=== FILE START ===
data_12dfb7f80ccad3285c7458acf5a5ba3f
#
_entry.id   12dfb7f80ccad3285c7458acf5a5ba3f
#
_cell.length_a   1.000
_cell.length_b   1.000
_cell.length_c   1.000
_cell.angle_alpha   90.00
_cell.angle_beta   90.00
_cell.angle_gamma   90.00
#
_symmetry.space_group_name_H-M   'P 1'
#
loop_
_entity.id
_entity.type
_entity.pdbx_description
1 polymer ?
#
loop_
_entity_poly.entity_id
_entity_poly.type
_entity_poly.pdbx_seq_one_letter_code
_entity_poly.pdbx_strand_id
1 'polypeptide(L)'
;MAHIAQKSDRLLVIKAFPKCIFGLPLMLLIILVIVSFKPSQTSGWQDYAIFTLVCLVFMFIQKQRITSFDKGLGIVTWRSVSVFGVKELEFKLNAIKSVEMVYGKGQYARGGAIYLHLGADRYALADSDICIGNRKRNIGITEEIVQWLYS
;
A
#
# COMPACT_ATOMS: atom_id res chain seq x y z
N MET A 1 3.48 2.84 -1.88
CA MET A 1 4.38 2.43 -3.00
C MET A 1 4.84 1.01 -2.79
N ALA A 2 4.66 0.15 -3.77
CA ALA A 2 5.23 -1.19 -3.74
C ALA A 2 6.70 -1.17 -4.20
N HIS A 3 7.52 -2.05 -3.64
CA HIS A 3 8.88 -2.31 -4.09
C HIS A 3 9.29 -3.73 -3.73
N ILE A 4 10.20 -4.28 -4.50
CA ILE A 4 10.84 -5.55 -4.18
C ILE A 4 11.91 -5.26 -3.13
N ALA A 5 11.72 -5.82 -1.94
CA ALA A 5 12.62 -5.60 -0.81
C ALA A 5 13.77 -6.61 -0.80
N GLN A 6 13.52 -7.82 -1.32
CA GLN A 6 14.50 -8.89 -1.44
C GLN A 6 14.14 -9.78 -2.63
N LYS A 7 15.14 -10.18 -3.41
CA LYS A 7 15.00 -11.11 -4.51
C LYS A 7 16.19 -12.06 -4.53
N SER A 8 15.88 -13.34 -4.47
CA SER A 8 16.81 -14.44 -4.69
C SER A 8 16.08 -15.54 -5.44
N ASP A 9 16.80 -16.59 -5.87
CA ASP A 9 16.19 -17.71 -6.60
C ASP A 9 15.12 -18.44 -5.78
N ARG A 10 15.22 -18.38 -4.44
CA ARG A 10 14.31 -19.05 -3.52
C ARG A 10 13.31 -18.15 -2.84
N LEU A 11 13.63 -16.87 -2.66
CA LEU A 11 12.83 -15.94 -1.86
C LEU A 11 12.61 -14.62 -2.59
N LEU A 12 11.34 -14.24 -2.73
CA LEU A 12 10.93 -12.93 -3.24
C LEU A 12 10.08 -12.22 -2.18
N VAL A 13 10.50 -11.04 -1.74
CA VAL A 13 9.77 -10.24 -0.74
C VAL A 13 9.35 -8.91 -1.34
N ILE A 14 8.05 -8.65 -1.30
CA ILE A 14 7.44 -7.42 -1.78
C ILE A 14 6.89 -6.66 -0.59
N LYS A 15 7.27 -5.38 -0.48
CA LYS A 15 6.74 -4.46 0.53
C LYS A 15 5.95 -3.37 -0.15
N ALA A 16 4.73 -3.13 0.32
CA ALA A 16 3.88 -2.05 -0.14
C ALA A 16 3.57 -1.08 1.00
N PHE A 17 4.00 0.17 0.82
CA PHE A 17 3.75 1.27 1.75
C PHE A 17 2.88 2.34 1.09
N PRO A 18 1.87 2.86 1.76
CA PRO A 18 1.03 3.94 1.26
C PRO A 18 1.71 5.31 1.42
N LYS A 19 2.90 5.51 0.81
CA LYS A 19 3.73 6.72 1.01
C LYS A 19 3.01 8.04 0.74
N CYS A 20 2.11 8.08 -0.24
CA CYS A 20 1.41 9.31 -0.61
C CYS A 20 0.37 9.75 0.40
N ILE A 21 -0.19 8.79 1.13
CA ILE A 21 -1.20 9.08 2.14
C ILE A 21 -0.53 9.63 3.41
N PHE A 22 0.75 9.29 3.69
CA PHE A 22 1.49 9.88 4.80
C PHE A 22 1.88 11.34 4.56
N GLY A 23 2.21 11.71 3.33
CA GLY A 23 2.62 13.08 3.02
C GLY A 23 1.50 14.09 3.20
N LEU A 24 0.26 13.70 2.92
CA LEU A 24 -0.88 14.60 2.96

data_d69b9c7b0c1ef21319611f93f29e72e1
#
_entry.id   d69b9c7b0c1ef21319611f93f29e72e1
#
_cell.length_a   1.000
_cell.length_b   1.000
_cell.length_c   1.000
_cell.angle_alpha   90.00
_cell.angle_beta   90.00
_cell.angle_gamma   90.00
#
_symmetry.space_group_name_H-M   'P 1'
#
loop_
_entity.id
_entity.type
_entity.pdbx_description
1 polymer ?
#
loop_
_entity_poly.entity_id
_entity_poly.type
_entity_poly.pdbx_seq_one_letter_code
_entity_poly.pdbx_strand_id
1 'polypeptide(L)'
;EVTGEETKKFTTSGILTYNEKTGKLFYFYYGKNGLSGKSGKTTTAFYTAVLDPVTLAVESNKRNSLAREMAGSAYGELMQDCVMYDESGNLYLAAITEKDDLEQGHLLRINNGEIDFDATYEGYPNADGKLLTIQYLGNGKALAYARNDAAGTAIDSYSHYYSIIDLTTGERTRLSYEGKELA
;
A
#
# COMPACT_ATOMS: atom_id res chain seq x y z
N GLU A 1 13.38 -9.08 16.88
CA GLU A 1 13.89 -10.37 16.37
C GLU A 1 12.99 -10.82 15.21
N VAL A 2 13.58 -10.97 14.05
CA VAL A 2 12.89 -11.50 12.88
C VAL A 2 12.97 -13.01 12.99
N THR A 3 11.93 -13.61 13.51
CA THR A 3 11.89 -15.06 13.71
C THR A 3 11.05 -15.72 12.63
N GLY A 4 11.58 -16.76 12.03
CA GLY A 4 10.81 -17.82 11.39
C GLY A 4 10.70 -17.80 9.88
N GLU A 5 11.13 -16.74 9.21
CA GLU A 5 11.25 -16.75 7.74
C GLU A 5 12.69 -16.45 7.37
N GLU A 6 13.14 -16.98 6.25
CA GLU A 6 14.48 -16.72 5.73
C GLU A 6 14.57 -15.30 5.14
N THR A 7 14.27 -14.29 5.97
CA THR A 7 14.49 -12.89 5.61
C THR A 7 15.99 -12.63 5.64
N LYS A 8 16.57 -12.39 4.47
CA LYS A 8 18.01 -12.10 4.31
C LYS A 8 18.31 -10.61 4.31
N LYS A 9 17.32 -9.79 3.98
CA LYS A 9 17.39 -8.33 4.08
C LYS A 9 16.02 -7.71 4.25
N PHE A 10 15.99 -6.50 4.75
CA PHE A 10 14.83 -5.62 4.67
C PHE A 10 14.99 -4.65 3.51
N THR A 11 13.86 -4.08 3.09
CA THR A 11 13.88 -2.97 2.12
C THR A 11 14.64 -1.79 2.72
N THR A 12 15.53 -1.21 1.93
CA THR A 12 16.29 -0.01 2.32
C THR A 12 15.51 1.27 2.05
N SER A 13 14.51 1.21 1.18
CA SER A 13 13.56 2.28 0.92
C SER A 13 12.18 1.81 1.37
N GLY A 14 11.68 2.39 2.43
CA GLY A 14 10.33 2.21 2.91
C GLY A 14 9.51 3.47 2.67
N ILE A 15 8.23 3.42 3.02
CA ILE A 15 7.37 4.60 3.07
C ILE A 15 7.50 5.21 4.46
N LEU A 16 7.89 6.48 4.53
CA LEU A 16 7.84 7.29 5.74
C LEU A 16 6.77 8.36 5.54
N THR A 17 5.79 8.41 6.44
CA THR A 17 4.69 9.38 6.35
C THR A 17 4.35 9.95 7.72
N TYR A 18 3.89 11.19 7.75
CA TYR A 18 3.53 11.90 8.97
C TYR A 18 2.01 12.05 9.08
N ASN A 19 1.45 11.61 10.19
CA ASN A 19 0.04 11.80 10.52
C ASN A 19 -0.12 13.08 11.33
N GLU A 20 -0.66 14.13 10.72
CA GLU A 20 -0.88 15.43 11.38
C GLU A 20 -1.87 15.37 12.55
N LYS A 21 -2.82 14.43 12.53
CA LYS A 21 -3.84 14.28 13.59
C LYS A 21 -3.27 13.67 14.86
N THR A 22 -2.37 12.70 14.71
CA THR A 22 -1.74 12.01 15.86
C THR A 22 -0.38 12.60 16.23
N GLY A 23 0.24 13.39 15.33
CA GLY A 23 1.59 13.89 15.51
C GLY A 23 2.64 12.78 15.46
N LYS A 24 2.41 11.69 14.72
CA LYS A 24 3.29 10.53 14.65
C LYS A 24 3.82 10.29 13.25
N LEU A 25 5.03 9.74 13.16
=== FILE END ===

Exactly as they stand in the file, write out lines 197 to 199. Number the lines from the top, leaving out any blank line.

C THR A 22 -0.38 12.60 16.23
N GLY A 23 0.24 13.39 15.33
CA GLY A 23 1.59 13.89 15.51